My first job out of college, barely a year after I was diagnosed with type 1 diabetes, was teaching English in public schools in Japan. I figured this might be a better option, medically speaking, than volunteering in Namibia, so without too much thought, I packed my bags and flew across the ocean. I’d been placed in a town that was close to a major city with a hospital, but my placement agency never mentioned anything to my new employers about my diabetes. So I showed up with a limited supply of insulin cartridges for my Disetronic insulin pump, which I had been using for about eight months.

At first it was difficult to explain that I had diabetes. I’d spent the summer in an intensive language class, and nearly every time I said, “I have diabetes,” that statement was met with blank stares. I suspect people just chalked it up to poor language skills. A few times people laughed in my face as though I’d made a joke, then reminded me that I was neither old nor fat – well, they said, not that fat.

Once I explained to the board of education I was working for that I would need to see a doctor, preferably an endocrinologist, they took me to a hospital where I met with the internist I would see every six weeks for the next two and a half years.

I showed him my insulin pump. He sucked in air, a Japanese sign that something might be a problem but they didn’t want to say what. He made a phone call and soon a pharma rep from Lilly stopped by. I showed him the pre-filled insulin cartridges I had and he also sucked air. They explained to me that they didn’t have these in Japan, nor would they be able to refill and reuse the ones I’d brought with me. I’d gotten quite accustomed to wearing a pump at this point and did not want to return to injections. I made this clear. My doctor left and returned with a triumphant smile on his face – he had a “loaner” insulin pump for me to use while I lived in Japan. It was a rather worn MiniMed 507.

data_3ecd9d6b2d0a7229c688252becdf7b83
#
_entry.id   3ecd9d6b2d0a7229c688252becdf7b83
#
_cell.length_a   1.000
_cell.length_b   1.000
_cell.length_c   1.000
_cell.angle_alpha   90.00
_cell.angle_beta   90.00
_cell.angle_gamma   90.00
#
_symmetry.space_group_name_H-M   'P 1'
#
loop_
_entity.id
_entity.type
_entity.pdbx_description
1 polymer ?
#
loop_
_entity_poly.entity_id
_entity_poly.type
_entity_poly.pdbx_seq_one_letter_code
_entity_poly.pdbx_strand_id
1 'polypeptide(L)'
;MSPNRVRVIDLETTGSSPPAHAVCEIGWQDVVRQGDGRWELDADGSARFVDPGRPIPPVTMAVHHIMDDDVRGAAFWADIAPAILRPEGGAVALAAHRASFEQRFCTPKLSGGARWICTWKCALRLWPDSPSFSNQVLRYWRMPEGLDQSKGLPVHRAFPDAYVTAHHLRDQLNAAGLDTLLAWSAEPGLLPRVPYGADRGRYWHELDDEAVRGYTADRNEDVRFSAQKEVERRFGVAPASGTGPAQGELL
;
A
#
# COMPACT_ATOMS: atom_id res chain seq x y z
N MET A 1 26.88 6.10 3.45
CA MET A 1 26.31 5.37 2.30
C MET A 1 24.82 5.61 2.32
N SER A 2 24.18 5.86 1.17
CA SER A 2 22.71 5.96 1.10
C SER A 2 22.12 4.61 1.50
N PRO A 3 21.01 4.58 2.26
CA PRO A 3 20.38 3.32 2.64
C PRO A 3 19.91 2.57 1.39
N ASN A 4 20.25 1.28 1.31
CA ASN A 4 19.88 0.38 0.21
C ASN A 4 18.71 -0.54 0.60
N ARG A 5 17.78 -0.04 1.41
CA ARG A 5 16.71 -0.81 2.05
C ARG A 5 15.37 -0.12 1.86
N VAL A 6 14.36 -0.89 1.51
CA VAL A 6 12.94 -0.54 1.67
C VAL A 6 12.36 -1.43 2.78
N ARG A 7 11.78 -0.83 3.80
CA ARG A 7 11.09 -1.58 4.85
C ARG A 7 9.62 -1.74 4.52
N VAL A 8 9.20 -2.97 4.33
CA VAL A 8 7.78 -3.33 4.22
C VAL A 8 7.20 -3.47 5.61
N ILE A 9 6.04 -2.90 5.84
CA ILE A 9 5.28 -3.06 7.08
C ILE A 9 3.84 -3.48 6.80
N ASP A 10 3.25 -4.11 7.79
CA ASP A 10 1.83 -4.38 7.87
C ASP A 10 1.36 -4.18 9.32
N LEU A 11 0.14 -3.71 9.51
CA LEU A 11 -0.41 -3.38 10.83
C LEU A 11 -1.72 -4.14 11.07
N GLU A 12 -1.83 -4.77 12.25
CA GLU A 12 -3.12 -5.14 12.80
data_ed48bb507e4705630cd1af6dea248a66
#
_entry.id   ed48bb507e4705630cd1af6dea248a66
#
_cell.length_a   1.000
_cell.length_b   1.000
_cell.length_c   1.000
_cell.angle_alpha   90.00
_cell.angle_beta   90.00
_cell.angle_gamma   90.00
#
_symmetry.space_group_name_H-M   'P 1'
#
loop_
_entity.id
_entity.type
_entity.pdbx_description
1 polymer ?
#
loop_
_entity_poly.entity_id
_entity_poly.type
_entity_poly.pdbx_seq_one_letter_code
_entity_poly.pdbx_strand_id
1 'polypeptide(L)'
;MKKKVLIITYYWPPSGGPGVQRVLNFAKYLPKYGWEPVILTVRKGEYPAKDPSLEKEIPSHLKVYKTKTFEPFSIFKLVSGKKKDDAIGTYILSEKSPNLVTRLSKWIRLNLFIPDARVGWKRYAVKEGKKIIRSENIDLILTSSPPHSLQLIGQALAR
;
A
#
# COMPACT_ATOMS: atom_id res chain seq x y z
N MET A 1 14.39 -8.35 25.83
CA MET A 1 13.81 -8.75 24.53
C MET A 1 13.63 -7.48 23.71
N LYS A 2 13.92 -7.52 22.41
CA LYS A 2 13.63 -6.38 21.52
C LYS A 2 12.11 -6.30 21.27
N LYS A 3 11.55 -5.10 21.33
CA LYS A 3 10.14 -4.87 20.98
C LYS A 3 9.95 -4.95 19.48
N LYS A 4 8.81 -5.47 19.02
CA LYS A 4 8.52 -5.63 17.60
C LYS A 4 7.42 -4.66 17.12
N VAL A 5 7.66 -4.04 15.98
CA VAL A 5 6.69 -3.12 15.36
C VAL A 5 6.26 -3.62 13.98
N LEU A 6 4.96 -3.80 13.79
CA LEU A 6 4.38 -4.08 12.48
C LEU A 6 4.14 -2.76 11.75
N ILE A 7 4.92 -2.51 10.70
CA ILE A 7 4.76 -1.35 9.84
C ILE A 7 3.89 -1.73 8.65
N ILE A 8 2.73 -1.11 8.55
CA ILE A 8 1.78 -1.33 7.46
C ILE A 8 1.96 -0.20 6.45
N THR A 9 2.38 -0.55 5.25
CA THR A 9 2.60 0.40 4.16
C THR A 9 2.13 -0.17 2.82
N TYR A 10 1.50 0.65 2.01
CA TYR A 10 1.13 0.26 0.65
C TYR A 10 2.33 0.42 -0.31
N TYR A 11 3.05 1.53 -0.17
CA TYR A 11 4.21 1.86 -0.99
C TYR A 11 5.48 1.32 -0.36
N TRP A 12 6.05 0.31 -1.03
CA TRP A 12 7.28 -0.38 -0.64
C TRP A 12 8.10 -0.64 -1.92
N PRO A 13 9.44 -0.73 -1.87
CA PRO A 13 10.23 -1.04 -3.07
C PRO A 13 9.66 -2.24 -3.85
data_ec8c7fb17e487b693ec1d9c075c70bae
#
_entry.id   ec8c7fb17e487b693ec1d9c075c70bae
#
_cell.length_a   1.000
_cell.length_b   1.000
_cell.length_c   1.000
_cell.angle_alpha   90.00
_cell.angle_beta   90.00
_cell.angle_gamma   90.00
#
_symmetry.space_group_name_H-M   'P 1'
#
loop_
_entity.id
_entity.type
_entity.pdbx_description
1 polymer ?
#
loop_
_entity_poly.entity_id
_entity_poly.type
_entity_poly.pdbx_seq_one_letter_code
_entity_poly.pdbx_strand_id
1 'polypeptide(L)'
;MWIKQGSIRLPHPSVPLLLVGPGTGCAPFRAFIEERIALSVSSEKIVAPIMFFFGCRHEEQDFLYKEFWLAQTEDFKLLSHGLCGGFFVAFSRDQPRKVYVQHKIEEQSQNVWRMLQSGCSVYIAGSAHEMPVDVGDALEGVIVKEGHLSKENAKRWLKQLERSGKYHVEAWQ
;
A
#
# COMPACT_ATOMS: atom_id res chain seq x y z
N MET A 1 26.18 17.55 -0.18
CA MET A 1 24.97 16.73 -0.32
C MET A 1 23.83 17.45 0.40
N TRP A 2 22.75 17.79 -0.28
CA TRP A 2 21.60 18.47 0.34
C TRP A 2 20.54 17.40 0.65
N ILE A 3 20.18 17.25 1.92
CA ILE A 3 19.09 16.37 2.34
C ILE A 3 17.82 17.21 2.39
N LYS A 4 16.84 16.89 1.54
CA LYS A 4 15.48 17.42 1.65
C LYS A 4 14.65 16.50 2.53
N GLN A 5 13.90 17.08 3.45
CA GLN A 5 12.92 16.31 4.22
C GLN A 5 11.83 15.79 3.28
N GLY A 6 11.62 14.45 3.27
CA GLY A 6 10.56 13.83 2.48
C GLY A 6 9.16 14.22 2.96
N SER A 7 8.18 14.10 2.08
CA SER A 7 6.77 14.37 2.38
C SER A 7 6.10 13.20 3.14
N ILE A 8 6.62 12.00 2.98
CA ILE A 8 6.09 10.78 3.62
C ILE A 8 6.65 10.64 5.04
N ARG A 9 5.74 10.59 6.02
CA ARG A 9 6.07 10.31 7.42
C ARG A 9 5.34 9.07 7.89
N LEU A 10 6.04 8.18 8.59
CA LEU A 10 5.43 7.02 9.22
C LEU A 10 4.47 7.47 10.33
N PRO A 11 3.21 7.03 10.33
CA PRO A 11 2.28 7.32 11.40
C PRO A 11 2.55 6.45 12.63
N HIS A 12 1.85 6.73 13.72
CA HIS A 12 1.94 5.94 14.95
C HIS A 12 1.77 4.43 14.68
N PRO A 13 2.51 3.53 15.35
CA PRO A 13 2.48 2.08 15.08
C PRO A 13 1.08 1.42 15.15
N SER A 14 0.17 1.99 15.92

I wore that pump every day for the next two and a half years. But I never once took a photo of it. I never once wrote down anything about it. In fact, the main thing that I remember was thinking it was strange to have a manual plunger arm (when replacing the cartridge, you had to set the arm in place rather than it slowly pushing itself into place like the Disetronic pump or the subsequent Medtronic pumps.

In today’s world of social media and phone cameras, it’s hard for me to understand why I wouldn’t have at least snapped a photo of my pump in Japan, but it simply wasn’t a priority. I had no one to connect with when it came to diabetes, and so I didn’t give it much of a thought. The world has changed in the last 14 years and this is something I’m grateful for.

Oh, and the Disetronic pump? Yeah, those went off the market before I returned to the States, so I never went back to that, either.